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Showing posts from February, 2010

Why do I need a privacy filter? (3M's new Vikuiti Gold Privacy Filter)

I received my free sample filter from 3M a week ago now - it is one of the first of their new Vikuiti Gold Privacy Filters. Before I tell you about my experiences with it though, I think I ought to cover the question: 'Why do I need a privacy filter?'

So, what is a privacy filter? It is a thin sheet of plastic that fits over your screen to reduce the viewing angle. LCD manufacturers spend all their time increasing the viewing angle of their screens so that many people can view the TV from all over the room or crowd round a computer screen to share information. The problem with this is the advantage itself - what if I have sensitive information on my screen that I don't want everyone to be able to read? The privacy filter reverses the wide angle viewing trend to reduce it as close to straight on as is practical. The point of a privacy filter is to stop prying eyes and shoulder surfing.

Do you need a privacy filter? I was speaking to one professional a little while ago and t…

Coventry Building Society Grid Card

Coventry Building Society have recently introduced the Grid Card as a simple form of 2-factor authentication. It replaces memorable words in the login process. Now the idea is that you require something you know (i.e. your password) and something you have (i.e. the Grid Card) to log in - 2 things = 2 factors. For more about authentication see this post.

How does it work? Very simply is the answer. During the log in process, you will be asked to enter the digits at 3 co-ordinates. For example: c3, d2 and j5 would mean that you enter 5, 6 and 3 (this is the example Coventry give). Is this better than a secret word? Yes, is the short answer. How many people will choose a memorable word that someone close to them could guess? Remember, that this isn't a password as such, it is expected to be a word and a word that means something to the user. The problem is that users cannot remember lots of passwords, so remembering two would be difficult. Also, having two passwords isn't really…

Keylogging Trusteer's Rapport

Let's get some perspective on this first: no security product is 100% secure and just because there may be an obscure way round a product doesn't mean you shouldn't use it and that it won't protect you against a lot of attacks. How secure is your Anti-Virus (AV) product? Certainly not 100%, so we need layers of security. Rapport is another layer of security and could help protect your machine.

I have said in my previous post about this issue how well Trusteer dealt with me. So, now to the method of keylogging Trusteer. It's quite simple really, but requires a special setup. Rapport hooks onto the keyboard driver to prevent keylogging. However, if you invoke the remote desktop feature in Windows then a different keyboard driver is invoked, which Rapport cannot hook onto. So, if you're using a remote desktop connection into your machine then Rapport will not be giving you the full protection (it still has other layers of protection that work in this scenario).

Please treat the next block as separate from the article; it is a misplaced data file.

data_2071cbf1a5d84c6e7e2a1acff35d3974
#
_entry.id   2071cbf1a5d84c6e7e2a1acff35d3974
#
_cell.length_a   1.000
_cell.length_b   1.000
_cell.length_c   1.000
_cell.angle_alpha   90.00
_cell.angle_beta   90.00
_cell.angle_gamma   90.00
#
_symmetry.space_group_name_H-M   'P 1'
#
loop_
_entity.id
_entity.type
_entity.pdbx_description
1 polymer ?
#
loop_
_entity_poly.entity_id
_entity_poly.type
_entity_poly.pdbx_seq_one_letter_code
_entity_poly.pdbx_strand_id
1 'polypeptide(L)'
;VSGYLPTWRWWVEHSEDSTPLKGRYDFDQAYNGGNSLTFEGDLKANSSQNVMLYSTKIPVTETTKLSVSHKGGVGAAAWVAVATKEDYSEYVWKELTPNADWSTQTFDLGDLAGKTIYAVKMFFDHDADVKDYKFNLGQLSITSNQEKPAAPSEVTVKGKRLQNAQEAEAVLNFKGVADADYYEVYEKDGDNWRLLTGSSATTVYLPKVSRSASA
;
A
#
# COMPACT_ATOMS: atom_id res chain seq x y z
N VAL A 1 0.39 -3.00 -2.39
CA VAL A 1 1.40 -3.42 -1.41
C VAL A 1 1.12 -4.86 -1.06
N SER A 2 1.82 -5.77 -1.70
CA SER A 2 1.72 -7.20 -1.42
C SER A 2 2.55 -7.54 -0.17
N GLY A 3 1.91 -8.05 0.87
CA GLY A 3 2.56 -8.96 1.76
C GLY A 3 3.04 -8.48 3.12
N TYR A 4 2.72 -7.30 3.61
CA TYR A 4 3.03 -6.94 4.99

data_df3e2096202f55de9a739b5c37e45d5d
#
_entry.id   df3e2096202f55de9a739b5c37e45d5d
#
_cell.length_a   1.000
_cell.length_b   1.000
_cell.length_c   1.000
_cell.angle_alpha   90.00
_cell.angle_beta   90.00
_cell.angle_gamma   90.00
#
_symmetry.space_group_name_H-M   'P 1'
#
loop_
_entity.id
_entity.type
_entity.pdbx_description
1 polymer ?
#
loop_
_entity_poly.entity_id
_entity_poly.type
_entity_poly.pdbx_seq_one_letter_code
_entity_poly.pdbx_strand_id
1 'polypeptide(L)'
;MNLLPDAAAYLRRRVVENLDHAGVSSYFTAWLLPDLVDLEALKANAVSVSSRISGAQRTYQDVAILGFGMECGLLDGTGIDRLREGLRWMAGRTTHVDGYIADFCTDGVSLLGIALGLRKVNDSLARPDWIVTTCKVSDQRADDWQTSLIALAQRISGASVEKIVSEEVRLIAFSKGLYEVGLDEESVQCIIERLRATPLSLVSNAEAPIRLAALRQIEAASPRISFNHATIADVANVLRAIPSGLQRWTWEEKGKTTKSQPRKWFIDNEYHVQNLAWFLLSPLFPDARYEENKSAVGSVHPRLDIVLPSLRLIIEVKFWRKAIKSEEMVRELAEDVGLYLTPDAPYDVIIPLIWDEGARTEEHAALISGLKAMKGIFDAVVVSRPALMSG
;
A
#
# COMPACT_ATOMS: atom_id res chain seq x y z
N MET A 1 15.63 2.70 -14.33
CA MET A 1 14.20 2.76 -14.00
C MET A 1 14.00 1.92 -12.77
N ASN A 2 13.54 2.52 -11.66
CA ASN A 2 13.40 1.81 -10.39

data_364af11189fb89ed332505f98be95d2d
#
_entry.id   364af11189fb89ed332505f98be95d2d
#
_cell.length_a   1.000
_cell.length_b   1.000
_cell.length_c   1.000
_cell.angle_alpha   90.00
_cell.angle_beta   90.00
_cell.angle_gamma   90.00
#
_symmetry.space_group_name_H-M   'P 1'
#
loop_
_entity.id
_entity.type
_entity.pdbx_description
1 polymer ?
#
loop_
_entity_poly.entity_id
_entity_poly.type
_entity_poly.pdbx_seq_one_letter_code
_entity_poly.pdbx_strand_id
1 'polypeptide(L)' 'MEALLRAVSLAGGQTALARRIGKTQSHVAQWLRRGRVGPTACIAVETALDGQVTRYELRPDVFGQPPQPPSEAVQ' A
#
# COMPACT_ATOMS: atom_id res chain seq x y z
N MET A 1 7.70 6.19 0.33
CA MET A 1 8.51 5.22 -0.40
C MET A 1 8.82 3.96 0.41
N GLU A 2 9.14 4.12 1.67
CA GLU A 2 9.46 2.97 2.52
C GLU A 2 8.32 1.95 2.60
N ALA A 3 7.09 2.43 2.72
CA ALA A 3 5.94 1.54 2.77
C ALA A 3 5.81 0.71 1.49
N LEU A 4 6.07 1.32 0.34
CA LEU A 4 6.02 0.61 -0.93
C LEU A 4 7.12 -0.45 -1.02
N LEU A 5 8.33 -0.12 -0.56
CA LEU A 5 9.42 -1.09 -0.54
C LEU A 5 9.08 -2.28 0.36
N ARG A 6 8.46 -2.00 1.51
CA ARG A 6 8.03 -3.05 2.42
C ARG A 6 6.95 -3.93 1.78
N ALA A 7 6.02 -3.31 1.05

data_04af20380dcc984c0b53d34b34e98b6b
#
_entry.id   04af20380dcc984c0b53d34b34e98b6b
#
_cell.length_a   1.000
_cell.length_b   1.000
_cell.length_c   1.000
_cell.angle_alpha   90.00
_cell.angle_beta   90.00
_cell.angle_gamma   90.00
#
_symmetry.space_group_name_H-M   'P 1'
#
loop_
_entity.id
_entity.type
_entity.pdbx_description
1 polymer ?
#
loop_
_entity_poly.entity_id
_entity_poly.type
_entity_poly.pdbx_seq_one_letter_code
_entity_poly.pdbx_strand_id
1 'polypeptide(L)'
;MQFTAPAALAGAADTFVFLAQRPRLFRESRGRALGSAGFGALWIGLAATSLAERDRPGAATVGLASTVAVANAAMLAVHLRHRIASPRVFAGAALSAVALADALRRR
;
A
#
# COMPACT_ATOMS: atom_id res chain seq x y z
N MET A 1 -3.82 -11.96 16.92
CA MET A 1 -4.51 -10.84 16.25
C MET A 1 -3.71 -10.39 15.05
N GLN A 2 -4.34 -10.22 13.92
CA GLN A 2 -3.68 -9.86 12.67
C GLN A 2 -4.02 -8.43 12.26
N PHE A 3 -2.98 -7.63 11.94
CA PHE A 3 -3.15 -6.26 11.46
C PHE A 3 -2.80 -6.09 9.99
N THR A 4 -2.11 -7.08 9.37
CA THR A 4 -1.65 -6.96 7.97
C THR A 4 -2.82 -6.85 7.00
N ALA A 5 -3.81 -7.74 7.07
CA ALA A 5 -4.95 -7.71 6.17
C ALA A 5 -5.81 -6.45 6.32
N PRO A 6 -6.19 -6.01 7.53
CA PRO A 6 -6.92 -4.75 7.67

Trusteer's Response to Issues with Rapport

I have been getting a lot of hits on this blog relating to Trusteer's Rapport, so I thought I would take a better look at the product. During my investigations, I was able to log keystrokes on a Windows 7 machine whilst accessing NatWest. However, the cause is as yet unknown as Rapport should be secure against this keylogger, so I'm not going to share the details here yet (there will be a video once Trusteer are happy there is no further threat).

I have had quite a dialogue with Trusteer over this potential problem and can report that their guys are pretty switched on, they picked up on this very quickly and are taking it extremely seriously. They are also realistic about all security products and have many layers of security in place within their own product. No security product is 100% secure - it can't be. The best measure of a product, in my opinion, is the company's response to potential problems. I have to admit that Trusteer have been exemplary here.

Why do I ke…

Cisco TACACS+ Password Length

I have recently come up against a problem with using the 'new' wireless network at work. We are using Cisco kit and TACACS+ to interface onto Microsoft's AD in the back end. Technically, usernames should be able to be up to 31 bytes long (not a problem there) and the password up to 254 bytes. However, the web portal implementation that we are running has a problem with my password. It would appear that passwords of up to 16 characters are fine, but passwords in excess of 16 characters don't work.

We are currently investigating this, as it seems like a real problem, especially as we are recommending that people switch to using longer pass phrases, in excess of 16 characters. Hopefully vendors will catch up with this soon, as many still have problems with so-called 'special characters' such as punctuation and other common symbols.